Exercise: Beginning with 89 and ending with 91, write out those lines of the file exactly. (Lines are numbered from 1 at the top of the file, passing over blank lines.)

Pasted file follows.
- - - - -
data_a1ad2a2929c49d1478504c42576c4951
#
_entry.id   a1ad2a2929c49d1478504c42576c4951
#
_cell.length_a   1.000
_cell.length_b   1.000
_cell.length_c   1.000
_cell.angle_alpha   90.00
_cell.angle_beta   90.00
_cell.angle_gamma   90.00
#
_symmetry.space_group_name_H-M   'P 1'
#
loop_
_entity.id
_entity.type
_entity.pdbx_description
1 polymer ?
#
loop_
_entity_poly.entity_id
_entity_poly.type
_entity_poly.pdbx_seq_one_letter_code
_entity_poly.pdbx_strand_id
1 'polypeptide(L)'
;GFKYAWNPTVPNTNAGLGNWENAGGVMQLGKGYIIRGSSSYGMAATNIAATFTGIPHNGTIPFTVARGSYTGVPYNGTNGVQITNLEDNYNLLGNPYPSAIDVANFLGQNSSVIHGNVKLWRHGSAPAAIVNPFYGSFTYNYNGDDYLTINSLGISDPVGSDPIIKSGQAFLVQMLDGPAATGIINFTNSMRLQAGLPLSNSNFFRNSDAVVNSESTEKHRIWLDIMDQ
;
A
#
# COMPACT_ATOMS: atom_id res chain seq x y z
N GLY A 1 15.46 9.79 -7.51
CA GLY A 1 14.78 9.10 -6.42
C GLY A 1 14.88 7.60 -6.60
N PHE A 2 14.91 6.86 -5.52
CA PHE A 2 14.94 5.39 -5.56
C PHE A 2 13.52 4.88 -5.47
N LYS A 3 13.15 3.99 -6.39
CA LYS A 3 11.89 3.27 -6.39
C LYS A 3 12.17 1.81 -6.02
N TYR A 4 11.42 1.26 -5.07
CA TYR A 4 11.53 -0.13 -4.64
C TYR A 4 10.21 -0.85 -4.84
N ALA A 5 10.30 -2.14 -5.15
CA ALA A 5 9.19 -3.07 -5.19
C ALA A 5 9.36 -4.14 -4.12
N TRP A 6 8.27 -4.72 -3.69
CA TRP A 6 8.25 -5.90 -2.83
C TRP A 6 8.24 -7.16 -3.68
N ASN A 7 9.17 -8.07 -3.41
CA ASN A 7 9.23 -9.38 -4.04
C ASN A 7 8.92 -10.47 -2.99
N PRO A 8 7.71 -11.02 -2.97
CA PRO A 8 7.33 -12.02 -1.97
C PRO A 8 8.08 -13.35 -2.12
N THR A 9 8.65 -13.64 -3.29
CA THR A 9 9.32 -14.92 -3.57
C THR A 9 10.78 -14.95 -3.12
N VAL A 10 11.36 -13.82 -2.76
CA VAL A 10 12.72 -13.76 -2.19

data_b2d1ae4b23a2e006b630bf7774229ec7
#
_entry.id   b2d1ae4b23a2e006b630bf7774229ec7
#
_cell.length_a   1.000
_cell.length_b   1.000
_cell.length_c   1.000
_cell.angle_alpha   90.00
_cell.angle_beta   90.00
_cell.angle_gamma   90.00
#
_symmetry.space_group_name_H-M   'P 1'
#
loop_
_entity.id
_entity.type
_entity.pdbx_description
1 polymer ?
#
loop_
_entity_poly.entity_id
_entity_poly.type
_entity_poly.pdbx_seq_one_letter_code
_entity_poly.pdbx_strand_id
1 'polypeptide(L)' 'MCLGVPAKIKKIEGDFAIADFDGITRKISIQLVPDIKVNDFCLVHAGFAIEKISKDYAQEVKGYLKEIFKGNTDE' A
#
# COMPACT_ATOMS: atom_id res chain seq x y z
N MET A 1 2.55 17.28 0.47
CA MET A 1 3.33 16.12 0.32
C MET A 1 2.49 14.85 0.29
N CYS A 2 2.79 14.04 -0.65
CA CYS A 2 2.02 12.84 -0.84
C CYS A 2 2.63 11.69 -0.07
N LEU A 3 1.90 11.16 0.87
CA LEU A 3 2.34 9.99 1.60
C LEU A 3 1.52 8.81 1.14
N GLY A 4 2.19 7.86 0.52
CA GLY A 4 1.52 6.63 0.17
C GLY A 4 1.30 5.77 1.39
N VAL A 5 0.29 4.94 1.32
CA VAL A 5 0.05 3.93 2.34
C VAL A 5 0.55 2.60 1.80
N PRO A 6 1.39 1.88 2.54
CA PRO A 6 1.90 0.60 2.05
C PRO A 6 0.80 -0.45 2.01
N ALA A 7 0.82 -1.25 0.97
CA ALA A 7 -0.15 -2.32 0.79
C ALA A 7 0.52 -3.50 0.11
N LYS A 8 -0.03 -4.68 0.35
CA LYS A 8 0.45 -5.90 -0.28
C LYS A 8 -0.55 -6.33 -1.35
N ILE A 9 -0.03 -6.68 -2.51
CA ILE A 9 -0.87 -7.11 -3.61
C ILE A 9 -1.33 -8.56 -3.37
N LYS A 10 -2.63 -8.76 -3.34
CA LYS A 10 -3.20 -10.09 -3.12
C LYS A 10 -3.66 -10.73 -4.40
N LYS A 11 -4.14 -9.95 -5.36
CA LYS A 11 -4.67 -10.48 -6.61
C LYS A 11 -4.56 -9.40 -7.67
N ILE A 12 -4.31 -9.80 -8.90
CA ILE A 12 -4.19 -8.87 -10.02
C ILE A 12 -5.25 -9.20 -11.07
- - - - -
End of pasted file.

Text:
C MET A 1 2.49 14.85 0.29
N CYS A 2 2.79 14.04 -0.65
CA CYS A 2 2.02 12.84 -0.84